Contributed by Beverly Alfon
A few weeks ago, the Seventh Circuit federal appellate court (Illinois, Indiana and Wisconsin) held that an employee’s absence from work was protected by the Family Medical Leave Act – even though she was on vacation with her terminally ill mother in Las Vegas. Ballard v. Chicago Park District, Case No. 13-1445 (7th Cir. Jan. 28, 2014).
There was no question that Ballard provided daily care to her mother. However, when she requested FMLA leave to travel with her mother to Las Vegas, Ballard’s employer denied the request. Ultimately, the employer terminated her for the unauthorized absences that she accrued as a result of the Vegas trip.
The question before the Court was whether or not the family-care provisions of the FMLA entitle an eligible employee to leave “[i]n order to care for” a family member with a serious health condition, even if it is for travel unrelated to medical treatment. 29 U.S.C. § 2612(a)(1)(C). The Seventh Circuit held that the FMLA broadly refers to “care” and does not limit it by geography or to ongoing “medical treatment”. The court reasoned that,
“…[the mother’s] basic medical, hygienic, and nutritional needs did not change while she was in Las Vegas, and [Ballard] continued to assist her with those needs during the trip. In fact, as the district court observed, [Ballard’s] presence proved quite important indeed when a fire at the hotel made it impossible to reach their room, requiring Beverly to find another source of insulin and pain medicine. Thus, at the very least, Ballard requested leave in order to provide physical care. That, in turn, is enough to satisfy 29 U.S.C. § 2612(a)(1)(C).”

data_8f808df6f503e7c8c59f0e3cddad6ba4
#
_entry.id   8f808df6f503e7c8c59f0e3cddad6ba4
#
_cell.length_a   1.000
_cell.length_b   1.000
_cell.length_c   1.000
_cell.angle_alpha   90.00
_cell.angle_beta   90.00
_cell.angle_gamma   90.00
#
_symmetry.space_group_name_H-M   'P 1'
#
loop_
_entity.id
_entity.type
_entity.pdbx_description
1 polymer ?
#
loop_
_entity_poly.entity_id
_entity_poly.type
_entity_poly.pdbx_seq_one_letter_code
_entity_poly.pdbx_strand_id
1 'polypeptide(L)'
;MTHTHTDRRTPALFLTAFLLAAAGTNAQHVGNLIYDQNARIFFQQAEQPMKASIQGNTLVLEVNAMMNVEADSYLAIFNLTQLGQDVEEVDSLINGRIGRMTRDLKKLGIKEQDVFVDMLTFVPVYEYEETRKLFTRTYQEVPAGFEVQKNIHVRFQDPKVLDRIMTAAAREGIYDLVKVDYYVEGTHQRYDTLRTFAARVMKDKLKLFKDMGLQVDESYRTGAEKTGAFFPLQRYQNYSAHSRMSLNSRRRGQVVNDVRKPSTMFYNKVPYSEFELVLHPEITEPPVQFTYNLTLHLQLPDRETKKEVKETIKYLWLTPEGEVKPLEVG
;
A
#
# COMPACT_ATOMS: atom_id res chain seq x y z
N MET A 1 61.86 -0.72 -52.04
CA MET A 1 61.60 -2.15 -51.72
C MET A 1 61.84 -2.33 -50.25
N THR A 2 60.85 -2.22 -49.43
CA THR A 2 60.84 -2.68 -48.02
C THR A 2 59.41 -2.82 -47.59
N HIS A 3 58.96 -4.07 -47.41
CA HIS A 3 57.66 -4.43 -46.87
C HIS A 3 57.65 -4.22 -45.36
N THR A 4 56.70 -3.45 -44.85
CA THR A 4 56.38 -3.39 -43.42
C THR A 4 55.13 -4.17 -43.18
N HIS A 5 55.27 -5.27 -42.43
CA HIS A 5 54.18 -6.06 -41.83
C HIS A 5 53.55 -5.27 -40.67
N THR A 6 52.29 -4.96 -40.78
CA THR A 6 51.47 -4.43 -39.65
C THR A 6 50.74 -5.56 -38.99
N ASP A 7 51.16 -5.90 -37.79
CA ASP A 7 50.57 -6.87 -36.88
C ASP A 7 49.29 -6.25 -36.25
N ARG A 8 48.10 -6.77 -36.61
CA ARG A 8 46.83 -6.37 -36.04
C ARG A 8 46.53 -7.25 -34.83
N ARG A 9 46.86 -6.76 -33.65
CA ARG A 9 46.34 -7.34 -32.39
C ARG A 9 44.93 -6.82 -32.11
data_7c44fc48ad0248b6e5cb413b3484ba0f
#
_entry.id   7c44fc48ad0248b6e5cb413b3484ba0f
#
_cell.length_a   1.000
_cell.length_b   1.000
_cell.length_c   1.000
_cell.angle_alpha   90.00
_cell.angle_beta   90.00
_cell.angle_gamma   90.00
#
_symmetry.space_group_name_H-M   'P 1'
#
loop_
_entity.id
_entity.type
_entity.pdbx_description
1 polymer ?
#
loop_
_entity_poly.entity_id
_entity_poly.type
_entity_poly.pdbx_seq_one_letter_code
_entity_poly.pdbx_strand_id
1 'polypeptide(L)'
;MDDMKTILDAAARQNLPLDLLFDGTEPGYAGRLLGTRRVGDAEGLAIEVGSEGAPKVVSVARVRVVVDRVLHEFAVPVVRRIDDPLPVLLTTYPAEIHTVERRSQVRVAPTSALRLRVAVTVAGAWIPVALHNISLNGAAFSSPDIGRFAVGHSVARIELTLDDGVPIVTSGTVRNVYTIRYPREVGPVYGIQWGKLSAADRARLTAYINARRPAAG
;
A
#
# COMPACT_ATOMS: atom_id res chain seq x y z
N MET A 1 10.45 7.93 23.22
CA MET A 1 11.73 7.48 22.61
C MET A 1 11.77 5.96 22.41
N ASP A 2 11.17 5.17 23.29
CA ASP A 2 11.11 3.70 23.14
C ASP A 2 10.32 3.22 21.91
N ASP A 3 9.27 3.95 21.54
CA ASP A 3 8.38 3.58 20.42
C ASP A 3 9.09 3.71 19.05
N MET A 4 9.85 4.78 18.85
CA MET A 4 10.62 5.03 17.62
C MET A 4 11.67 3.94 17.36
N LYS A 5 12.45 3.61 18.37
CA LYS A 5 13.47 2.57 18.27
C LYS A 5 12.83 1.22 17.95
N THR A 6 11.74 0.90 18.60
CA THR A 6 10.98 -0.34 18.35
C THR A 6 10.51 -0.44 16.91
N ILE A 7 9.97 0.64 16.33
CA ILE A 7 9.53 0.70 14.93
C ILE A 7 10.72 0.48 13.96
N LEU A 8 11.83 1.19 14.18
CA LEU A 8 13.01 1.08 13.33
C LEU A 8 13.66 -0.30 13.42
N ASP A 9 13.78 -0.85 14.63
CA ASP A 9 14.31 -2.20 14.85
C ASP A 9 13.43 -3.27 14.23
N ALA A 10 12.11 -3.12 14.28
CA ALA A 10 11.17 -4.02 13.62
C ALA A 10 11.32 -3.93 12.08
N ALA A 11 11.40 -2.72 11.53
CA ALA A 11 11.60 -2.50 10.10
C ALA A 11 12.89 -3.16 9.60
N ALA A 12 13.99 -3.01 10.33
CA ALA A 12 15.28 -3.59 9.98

It should be noted that the Seventh Circuit’s decision is contrary to the positions of the 1st Circuit (Maine, Massachusetts, New Hampshire, Puerto Rico and Rhode Island) and 9th Circuit (Alaska, Arizona, California, Hawaii, Idaho, Montana, Nevada, Oregon and Washington), which have held that travel unrelated to medical treatment is not supported by the FMLA. However, the 7th Circuit Court countered, “[N]one of those cases explain why certain services provided to a family member at home should be considered ‘care,’ but those same services provided away from home should not be.”
Bottom Line: If you are an Illinois, Indiana or Wisconsin employer and an FMLA-eligible employee seeks leave to care for his/her family member with a serious health condition, that protected leave extends to basic care for the family member – regardless of the location of the care.